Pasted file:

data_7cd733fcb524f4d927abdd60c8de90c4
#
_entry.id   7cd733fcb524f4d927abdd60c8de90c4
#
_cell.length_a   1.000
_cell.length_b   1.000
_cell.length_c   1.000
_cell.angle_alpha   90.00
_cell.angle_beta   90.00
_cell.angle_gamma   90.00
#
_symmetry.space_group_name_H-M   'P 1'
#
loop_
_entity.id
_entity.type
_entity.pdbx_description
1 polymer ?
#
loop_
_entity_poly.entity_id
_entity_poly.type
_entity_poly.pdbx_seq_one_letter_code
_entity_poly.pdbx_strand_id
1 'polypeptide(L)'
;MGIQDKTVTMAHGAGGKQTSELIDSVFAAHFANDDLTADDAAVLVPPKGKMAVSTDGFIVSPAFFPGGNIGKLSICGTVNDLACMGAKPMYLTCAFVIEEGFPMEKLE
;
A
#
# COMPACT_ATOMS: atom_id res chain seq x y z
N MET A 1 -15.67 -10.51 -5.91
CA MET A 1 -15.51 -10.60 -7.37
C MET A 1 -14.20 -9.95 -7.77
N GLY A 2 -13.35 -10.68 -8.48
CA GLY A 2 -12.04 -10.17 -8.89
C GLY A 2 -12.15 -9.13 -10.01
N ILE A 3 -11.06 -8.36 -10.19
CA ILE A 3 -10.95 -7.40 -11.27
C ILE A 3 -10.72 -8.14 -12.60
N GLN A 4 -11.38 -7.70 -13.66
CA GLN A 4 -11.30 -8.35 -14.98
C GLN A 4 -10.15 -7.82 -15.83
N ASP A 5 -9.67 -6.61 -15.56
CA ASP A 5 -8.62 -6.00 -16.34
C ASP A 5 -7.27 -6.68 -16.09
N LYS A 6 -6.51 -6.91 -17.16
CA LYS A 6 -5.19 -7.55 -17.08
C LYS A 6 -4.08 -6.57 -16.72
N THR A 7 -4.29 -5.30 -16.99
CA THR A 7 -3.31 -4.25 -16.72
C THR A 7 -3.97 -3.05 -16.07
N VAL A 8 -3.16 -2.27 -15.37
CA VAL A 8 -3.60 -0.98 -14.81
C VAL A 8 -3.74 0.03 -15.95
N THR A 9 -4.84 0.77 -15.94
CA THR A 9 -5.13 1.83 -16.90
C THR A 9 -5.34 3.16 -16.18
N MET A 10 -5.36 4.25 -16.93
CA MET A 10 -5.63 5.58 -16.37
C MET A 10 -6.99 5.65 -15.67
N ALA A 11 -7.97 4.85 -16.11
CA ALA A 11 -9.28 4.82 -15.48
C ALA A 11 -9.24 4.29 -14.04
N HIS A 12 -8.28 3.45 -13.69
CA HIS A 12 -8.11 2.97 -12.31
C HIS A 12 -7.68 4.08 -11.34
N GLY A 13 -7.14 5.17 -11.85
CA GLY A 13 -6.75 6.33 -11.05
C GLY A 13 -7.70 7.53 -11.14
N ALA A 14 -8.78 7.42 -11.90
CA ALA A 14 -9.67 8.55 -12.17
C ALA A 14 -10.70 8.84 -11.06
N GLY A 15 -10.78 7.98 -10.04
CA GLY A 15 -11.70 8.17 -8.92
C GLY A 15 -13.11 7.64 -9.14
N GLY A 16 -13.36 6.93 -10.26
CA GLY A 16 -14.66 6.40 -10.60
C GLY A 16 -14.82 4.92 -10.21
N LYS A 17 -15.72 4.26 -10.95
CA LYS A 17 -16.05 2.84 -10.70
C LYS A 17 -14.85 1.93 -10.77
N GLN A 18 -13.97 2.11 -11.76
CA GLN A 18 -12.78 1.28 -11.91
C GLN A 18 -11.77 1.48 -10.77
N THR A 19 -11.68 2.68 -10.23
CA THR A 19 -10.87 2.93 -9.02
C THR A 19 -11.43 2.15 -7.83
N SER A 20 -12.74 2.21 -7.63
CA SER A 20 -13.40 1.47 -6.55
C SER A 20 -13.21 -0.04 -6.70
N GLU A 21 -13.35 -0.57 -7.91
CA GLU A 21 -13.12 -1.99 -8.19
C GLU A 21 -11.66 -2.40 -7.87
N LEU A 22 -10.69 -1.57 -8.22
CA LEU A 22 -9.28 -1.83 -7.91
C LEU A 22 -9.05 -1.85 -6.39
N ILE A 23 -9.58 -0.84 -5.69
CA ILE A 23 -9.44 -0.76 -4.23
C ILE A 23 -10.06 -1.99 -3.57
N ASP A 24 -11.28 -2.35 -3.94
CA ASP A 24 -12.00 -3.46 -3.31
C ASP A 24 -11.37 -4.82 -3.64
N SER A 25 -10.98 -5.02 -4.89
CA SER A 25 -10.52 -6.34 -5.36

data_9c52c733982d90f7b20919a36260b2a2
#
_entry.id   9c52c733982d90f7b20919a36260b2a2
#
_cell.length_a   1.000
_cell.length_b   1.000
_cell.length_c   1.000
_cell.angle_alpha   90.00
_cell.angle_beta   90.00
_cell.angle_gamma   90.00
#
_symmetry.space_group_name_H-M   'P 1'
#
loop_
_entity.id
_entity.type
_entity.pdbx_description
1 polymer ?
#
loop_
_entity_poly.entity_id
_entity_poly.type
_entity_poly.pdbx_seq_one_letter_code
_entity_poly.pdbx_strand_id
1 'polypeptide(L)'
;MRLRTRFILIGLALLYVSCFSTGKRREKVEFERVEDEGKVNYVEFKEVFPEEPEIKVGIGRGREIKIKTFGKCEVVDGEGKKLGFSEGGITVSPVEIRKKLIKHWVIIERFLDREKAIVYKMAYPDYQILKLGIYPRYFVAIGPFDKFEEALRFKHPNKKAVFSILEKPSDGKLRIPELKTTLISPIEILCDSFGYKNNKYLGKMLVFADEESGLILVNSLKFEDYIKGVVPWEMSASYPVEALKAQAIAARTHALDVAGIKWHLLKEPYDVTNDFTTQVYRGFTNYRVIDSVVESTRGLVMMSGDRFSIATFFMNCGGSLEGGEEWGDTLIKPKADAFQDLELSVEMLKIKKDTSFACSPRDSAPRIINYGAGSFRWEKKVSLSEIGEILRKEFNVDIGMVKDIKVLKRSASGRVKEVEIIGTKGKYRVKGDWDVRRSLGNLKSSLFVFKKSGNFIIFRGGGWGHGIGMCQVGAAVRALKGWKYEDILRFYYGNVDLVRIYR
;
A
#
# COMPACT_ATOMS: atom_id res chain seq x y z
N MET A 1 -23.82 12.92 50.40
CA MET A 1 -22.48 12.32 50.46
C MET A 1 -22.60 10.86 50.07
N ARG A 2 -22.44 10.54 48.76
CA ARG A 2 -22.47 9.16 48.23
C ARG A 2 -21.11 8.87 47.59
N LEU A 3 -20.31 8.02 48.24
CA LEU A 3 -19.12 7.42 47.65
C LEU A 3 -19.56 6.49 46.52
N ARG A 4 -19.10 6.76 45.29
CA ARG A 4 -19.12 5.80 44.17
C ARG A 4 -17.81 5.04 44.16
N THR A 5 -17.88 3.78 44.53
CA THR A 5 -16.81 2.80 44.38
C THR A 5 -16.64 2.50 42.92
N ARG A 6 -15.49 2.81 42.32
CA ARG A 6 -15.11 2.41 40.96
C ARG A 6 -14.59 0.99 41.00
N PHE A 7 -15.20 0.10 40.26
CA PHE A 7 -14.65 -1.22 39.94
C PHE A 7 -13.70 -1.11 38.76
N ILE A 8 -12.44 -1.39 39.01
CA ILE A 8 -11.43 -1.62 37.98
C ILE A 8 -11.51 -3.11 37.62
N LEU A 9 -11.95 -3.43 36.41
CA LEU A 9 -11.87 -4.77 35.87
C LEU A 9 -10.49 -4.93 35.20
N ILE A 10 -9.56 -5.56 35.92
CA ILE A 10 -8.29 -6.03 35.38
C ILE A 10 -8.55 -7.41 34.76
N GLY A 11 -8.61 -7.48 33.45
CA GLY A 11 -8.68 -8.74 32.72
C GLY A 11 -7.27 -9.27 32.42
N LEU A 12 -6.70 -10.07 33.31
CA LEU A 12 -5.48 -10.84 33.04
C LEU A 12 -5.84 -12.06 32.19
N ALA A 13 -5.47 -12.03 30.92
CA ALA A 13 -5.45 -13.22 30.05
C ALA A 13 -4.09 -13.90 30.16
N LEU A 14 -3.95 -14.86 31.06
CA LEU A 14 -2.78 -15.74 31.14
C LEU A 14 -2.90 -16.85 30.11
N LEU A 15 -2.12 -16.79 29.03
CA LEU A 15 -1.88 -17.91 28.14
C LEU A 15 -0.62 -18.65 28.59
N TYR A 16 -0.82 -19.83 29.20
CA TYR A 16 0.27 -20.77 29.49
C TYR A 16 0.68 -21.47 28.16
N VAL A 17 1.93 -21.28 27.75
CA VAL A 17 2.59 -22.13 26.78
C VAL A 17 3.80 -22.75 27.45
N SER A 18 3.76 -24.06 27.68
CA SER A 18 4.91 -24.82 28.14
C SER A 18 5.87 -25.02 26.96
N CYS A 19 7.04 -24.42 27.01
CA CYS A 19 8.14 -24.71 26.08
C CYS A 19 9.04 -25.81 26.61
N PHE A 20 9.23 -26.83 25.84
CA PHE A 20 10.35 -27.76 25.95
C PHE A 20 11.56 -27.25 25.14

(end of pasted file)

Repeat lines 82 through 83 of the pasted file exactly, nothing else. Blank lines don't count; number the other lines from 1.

N GLN A 18 -13.97 2.11 -11.76
CA GLN A 18 -12.78 1.28 -11.91